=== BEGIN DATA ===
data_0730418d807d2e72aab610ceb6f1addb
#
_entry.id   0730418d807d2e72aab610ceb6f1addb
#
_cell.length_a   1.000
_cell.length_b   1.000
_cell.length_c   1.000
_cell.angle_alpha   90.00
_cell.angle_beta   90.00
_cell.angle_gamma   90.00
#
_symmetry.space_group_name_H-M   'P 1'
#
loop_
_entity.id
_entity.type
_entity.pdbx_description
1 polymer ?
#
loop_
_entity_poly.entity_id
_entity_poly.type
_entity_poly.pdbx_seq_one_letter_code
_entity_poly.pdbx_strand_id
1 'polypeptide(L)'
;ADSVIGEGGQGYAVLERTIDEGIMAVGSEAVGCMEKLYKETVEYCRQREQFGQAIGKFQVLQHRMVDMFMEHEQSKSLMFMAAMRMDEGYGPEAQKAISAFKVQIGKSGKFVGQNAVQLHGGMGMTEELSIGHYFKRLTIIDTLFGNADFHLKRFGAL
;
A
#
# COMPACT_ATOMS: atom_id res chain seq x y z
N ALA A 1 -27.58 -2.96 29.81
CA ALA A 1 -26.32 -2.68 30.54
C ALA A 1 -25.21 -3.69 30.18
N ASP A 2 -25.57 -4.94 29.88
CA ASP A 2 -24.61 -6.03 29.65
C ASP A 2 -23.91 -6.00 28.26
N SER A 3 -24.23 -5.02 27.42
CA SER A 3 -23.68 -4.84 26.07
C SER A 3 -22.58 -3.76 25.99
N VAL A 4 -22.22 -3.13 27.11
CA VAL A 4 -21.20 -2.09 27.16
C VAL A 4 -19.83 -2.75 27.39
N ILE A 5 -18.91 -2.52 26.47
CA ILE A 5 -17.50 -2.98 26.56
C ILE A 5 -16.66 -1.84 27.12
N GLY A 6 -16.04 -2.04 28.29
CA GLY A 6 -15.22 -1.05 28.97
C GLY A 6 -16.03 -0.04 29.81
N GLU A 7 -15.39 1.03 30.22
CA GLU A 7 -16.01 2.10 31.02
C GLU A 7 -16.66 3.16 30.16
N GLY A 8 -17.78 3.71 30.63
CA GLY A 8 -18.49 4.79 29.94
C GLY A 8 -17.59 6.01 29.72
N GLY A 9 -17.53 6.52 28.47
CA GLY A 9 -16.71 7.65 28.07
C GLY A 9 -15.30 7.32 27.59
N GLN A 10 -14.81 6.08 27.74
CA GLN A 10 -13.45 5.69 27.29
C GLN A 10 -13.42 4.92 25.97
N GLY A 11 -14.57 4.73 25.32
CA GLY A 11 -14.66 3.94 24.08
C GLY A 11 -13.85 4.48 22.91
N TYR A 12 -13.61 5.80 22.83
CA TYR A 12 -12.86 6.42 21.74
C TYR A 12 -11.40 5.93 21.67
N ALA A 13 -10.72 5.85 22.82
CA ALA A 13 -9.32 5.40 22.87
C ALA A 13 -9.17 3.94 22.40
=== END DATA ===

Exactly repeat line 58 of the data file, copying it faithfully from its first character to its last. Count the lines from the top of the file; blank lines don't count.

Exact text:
N GLN A 10 -14.81 6.08 27.74